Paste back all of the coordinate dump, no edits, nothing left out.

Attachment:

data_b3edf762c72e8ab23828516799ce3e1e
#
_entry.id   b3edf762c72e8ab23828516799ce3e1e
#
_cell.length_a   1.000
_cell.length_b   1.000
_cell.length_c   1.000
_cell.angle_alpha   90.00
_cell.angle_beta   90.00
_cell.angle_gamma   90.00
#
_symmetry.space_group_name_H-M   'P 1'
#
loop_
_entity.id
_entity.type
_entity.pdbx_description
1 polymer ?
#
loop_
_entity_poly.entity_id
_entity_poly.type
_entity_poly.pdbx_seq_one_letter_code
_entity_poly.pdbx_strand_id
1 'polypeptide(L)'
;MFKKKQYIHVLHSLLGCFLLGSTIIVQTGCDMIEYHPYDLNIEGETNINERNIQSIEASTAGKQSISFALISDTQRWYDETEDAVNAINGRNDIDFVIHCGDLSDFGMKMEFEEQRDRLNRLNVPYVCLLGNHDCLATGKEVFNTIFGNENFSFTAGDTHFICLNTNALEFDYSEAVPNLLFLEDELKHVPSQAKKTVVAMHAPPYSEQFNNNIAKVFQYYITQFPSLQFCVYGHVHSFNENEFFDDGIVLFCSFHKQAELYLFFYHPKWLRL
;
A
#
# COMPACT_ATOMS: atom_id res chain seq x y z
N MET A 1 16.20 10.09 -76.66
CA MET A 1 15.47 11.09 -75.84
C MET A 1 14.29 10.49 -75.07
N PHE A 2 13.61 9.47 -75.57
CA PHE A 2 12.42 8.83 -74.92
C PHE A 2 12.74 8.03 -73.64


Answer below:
data_b3edf762c72e8ab23828516799ce3e1e
#
_entry.id   b3edf762c72e8ab23828516799ce3e1e
#
_cell.length_a   1.000
_cell.length_b   1.000
_cell.length_c   1.000
_cell.angle_alpha   90.00
_cell.angle_beta   90.00
_cell.angle_gamma   90.00
#
_symmetry.space_group_name_H-M   'P 1'
#
loop_
_entity.id
_entity.type
_entity.pdbx_description
1 polymer ?
#
loop_
_entity_poly.entity_id
_entity_poly.type
_entity_poly.pdbx_seq_one_letter_code
_entity_poly.pdbx_strand_id
1 'polypeptide(L)'
;MFKKKQYIHVLHSLLGCFLLGSTIIVQTGCDMIEYHPYDLNIEGETNINERNIQSIEASTAGKQSISFALISDTQRWYDETEDAVNAINGRNDIDFVIHCGDLSDFGMKMEFEEQRDRLNRLNVPYVCLLGNHDCLATGKEVFNTIFGNENFSFTAGDTHFICLNTNALEFDYSEAVPNLLFLEDELKHVPSQAKKTVVAMHAPPYSEQFNNNIAKVFQYYITQFPSLQFCVYGHVHSFNENEFFDDGIVLFCSFHKQAELYLFFYHPKWLRL
;
A
#
# COMPACT_ATOMS: atom_id res chain seq x y z
N MET A 1 16.20 10.09 -76.66
CA MET A 1 15.47 11.09 -75.84
C MET A 1 14.29 10.49 -75.07
N PHE A 2 13.61 9.47 -75.57
CA PHE A 2 12.42 8.83 -74.92
C PHE A 2 12.74 8.03 -73.64